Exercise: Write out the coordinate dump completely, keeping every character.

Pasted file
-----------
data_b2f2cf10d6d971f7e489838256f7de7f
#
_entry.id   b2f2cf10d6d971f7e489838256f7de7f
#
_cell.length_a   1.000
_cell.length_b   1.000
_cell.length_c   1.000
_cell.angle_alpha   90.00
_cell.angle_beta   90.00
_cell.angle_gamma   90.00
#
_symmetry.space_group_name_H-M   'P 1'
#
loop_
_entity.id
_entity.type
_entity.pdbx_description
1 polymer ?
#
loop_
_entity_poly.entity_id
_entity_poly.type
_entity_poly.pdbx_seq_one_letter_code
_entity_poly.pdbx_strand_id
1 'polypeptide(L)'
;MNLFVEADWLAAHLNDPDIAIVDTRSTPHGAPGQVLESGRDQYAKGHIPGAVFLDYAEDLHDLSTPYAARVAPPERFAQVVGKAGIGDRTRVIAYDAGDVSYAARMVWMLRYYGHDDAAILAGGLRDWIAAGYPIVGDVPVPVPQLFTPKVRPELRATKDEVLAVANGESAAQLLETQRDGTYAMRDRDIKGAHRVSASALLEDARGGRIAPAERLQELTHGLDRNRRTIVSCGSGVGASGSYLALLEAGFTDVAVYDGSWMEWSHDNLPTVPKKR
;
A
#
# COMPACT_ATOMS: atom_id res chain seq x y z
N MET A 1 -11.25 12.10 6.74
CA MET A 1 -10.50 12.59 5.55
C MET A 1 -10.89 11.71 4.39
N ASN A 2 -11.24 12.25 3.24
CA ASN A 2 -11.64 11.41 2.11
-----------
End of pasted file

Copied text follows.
data_b2f2cf10d6d971f7e489838256f7de7f
#
_entry.id   b2f2cf10d6d971f7e489838256f7de7f
#
_cell.length_a   1.000
_cell.length_b   1.000
_cell.length_c   1.000
_cell.angle_alpha   90.00
_cell.angle_beta   90.00
_cell.angle_gamma   90.00
#
_symmetry.space_group_name_H-M   'P 1'
#
loop_
_entity.id
_entity.type
_entity.pdbx_description
1 polymer ?
#
loop_
_entity_poly.entity_id
_entity_poly.type
_entity_poly.pdbx_seq_one_letter_code
_entity_poly.pdbx_strand_id
1 'polypeptide(L)'
;MNLFVEADWLAAHLNDPDIAIVDTRSTPHGAPGQVLESGRDQYAKGHIPGAVFLDYAEDLHDLSTPYAARVAPPERFAQVVGKAGIGDRTRVIAYDAGDVSYAARMVWMLRYYGHDDAAILAGGLRDWIAAGYPIVGDVPVPVPQLFTPKVRPELRATKDEVLAVANGESAAQLLETQRDGTYAMRDRDIKGAHRVSASALLEDARGGRIAPAERLQELTHGLDRNRRTIVSCGSGVGASGSYLALLEAGFTDVAVYDGSWMEWSHDNLPTVPKKR
;
A
#
# COMPACT_ATOMS: atom_id res chain seq x y z
N MET A 1 -11.25 12.10 6.74
CA MET A 1 -10.50 12.59 5.55
C MET A 1 -10.89 11.71 4.39
N ASN A 2 -11.24 12.25 3.24
CA ASN A 2 -11.64 11.41 2.11